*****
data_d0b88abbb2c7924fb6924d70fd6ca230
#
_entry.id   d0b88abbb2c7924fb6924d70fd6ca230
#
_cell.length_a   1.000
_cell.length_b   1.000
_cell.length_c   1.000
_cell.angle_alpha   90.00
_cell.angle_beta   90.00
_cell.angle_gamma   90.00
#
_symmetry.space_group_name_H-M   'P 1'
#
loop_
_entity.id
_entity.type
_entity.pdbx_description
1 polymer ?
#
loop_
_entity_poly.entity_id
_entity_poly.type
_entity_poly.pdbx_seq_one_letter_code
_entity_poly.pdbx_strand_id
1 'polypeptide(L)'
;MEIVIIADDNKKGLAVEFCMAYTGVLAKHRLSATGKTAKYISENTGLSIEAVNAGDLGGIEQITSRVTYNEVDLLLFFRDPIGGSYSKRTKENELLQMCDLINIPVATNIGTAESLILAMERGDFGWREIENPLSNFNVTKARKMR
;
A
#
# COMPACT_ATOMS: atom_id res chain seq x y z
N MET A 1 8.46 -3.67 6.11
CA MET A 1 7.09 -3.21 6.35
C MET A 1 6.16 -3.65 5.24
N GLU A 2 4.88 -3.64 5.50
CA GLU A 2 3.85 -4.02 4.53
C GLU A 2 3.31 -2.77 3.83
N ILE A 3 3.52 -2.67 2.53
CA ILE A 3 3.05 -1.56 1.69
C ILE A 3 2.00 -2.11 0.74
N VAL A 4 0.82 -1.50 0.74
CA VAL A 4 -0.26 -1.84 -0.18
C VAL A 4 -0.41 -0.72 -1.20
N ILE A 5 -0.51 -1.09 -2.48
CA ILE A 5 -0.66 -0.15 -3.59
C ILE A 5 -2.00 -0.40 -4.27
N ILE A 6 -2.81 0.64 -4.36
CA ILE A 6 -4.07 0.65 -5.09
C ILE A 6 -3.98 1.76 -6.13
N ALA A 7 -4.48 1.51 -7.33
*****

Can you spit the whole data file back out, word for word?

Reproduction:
data_d0b88abbb2c7924fb6924d70fd6ca230
#
_entry.id   d0b88abbb2c7924fb6924d70fd6ca230
#
_cell.length_a   1.000
_cell.length_b   1.000
_cell.length_c   1.000
_cell.angle_alpha   90.00
_cell.angle_beta   90.00
_cell.angle_gamma   90.00
#
_symmetry.space_group_name_H-M   'P 1'
#
loop_
_entity.id
_entity.type
_entity.pdbx_description
1 polymer ?
#
loop_
_entity_poly.entity_id
_entity_poly.type
_entity_poly.pdbx_seq_one_letter_code
_entity_poly.pdbx_strand_id
1 'polypeptide(L)'
;MEIVIIADDNKKGLAVEFCMAYTGVLAKHRLSATGKTAKYISENTGLSIEAVNAGDLGGIEQITSRVTYNEVDLLLFFRDPIGGSYSKRTKENELLQMCDLINIPVATNIGTAESLILAMERGDFGWREIENPLSNFNVTKARKMR
;
A
#
# COMPACT_ATOMS: atom_id res chain seq x y z
N MET A 1 8.46 -3.67 6.11
CA MET A 1 7.09 -3.21 6.35
C MET A 1 6.16 -3.65 5.24
N GLU A 2 4.88 -3.64 5.50
CA GLU A 2 3.85 -4.02 4.53
C GLU A 2 3.31 -2.77 3.83
N ILE A 3 3.52 -2.67 2.53
CA ILE A 3 3.05 -1.56 1.69
C ILE A 3 2.00 -2.11 0.74
N VAL A 4 0.82 -1.50 0.74
CA VAL A 4 -0.26 -1.84 -0.18
C VAL A 4 -0.41 -0.72 -1.20
N ILE A 5 -0.51 -1.09 -2.48
CA ILE A 5 -0.66 -0.15 -3.59
C ILE A 5 -2.00 -0.40 -4.27
N ILE A 6 -2.81 0.64 -4.36
CA ILE A 6 -4.07 0.65 -5.09
C ILE A 6 -3.98 1.76 -6.13
N ALA A 7 -4.48 1.51 -7.33